Contact North Canterbury Rural Support Trust

If you need help or know of a rural family needing help, call us on 0800 787 254, or contact us using the online form below:

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News & Alerts

Rural Support Trusts - how we can help in the M. bovis programme

We are more than just an ear to listen

Thursday, November 14, 2019

Author: Terri Anderson

Your regional Rural Support Trust (RST) is on-hand to support farmers being affected by M. bovis.

Our services are free and confidential.

As well as someone to talk to about your concerns, we can help you navigate through the process. We have training in and experience with the M. bovis programme, and know how it works.

Whatever your experience looks like, we can help in many ways including:

  • Trained facilitators who know how the programme works, and the process involved to help you navigate though.
  • Listening to your concerns and issues.
  • Confidentiality.
  • Phone calls, texts, emails – at a time that suits you.
  • Visiting and attending meetings with you.
  • One on one support and wrap around support – for you, your family, and your farming team.
  • Connecting – if we don’t know the answer we will help connect you to people who do.
  • Peer support – connecting with other farmers that have been through the process.
  • Helping you and your family access counselling services.

Depending on the individual farming operation it can be a lengthy process, involving a number of M. bovis Programme teams and RSTs offer support throughout the process and the ability to help shift things along if they get stuck.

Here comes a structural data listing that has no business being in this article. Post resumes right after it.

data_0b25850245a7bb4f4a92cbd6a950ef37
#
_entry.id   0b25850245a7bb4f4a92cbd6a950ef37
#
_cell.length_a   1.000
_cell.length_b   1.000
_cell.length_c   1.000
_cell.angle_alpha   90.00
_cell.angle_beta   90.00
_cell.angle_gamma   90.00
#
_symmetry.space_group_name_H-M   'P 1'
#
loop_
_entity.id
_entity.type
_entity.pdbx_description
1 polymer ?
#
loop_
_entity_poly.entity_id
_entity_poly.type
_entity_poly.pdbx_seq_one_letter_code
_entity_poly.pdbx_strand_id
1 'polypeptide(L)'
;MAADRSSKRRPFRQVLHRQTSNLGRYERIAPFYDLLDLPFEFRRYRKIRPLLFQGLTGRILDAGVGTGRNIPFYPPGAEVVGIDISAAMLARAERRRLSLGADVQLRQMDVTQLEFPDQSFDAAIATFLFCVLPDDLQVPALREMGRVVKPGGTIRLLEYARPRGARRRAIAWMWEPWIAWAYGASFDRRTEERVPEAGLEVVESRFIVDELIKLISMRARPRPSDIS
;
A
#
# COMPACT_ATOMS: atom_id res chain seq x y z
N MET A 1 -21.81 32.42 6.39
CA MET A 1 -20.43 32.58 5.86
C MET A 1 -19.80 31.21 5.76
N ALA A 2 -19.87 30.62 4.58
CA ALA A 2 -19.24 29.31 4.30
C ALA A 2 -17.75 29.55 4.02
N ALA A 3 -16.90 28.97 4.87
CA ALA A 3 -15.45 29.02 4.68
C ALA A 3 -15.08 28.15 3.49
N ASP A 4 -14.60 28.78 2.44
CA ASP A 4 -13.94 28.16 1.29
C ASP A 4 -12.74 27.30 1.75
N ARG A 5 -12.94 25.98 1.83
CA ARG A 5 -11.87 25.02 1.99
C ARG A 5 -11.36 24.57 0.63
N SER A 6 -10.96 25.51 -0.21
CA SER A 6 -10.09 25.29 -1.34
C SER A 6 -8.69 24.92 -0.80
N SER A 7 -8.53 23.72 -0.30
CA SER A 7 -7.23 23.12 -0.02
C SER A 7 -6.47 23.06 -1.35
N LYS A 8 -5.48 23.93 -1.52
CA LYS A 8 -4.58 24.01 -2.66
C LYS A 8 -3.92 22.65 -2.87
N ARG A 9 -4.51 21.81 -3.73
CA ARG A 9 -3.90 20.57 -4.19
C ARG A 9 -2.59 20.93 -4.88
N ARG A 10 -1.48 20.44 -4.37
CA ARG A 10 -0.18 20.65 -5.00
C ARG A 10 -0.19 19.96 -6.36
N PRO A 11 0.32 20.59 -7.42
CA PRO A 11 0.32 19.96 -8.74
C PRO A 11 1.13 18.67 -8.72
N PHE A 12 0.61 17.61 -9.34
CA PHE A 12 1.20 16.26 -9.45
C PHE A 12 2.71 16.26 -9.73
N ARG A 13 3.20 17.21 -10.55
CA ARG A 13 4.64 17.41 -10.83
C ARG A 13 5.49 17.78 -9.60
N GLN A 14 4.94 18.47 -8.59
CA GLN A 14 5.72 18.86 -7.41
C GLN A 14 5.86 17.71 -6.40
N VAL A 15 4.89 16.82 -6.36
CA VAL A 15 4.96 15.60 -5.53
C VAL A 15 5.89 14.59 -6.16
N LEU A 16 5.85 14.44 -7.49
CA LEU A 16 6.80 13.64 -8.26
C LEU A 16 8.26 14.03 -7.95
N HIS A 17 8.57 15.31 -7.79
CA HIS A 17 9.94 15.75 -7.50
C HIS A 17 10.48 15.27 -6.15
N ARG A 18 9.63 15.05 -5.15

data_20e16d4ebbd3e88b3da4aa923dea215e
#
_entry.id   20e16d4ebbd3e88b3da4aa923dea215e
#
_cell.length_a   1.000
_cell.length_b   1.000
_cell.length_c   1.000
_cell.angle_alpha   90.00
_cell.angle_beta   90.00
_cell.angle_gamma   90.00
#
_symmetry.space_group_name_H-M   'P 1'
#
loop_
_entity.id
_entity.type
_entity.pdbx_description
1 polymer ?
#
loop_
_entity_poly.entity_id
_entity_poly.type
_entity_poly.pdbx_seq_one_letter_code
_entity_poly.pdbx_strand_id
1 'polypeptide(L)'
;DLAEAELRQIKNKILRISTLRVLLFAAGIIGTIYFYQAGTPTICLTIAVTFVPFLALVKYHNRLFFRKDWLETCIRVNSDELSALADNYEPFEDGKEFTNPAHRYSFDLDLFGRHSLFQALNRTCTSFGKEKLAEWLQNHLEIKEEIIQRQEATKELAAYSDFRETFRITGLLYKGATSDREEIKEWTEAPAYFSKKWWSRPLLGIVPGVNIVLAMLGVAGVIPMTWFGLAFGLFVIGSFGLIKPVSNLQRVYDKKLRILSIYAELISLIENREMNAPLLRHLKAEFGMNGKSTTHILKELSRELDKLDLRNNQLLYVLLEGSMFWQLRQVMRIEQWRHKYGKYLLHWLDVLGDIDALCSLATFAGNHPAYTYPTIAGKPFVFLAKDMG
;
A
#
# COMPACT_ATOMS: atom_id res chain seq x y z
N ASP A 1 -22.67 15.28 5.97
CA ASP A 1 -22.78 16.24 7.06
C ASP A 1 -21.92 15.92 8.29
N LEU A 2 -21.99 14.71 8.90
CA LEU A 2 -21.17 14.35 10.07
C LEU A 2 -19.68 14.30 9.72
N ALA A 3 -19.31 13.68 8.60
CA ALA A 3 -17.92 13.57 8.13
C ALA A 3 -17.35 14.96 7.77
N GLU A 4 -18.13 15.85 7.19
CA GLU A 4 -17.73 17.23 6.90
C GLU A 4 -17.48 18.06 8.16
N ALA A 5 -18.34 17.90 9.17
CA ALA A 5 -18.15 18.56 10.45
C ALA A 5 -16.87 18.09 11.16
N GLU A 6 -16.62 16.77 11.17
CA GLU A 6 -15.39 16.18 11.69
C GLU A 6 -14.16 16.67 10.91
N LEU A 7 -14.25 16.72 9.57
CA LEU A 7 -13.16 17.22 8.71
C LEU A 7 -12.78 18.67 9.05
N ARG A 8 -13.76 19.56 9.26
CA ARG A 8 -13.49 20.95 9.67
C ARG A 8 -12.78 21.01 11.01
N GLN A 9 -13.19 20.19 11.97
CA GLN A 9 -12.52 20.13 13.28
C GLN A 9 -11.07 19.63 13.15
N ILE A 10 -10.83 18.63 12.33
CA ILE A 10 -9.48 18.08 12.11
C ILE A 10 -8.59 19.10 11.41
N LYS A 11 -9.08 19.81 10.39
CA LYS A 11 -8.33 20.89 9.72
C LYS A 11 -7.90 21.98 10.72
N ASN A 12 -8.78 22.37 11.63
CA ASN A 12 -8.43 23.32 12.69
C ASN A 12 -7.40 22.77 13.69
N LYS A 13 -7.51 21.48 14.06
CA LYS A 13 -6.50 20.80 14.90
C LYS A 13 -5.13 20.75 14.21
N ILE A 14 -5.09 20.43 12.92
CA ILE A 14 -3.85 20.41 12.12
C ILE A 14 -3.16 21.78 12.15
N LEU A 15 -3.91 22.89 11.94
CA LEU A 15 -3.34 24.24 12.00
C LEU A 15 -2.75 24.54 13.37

We are rural people, helping rural people – we are farming people who understand the challenges of rural life.

Just call 0800 787 254 (0800 RURAL HELP). There are Rural Support Trust branches all over the country. Ringing 0800 787 254 will connect you to help in your area.

Supporting Our Rural Community

0800 RURAL HELP

www.rural-support.org.nz

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Funding for soil conservation and regeneration

Hurunui and Kaikoura

Thursday, August 15, 2019

Author: Terri Anderson

Funding for soil conservation and regeneration. 

The $1500 per hectare can potentially be used for enrichment planting if the land has erosion issues which make it marginal for farming.Click here for details 

 

 

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Post Quake Farming Newsletter

March 2019

Tuesday, March 19, 2019

Author: Terri Anderson

Check out the latest news and upcoming workshops for the Post Quake Farming project,

March newsletter

 

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Strategies for getting through the summer dry

March 2019

Monday, March 4, 2019

Author: Terri Anderson
Facing drought?  Want to hear what others have done to get through?

When the El NiƱo of 2015 - 2016 saw much of New Zealand facing prolonged dryness, Cheviot farmer Andy Fox came up with some tips.

In 2018 Southland experienced unusual dryness. Beef + Lamb New Zealand's Olivia Ross, along with the Muster's Andy Thompson came up with a radio series based on Andy's tips, called: "What did the Fox say?"

Listen to Andy Fox's Interview

Andy's Top 10 Tips

1)  Don't sleep in. If you are tired go to bed earlier and get up at the same time. One hour in the morning is worth two at night. Get out of bed and get going.

2) Do something for others. This can be one of the most satisfying things you can do when you are under stress.

3) Pick up dead stock straight away and dispose of them out of sight.

4) Life is never fair. Get used to it!

5) What people think of you is none of your business. So don't worry about it

6) Don't be scared of success or failure. There is always an element of risk in any business, especially farming. “Failure is the opportunity to try again with more knowledge” Henry Ford.

7) If you think you can, and if you think you can't your probably right. Ref Henry Ford. In other words, attitude and application are critical.

8) Look after your staff, yourself. Without health you have very little.

9) Set goals short and long term, plus ideas/methods on goal achievement.

10) Never miss an opportunity to praise someone for something good they have done. Worker, family member, truck driver.  It's just as much benefit to the giver as the receiver.

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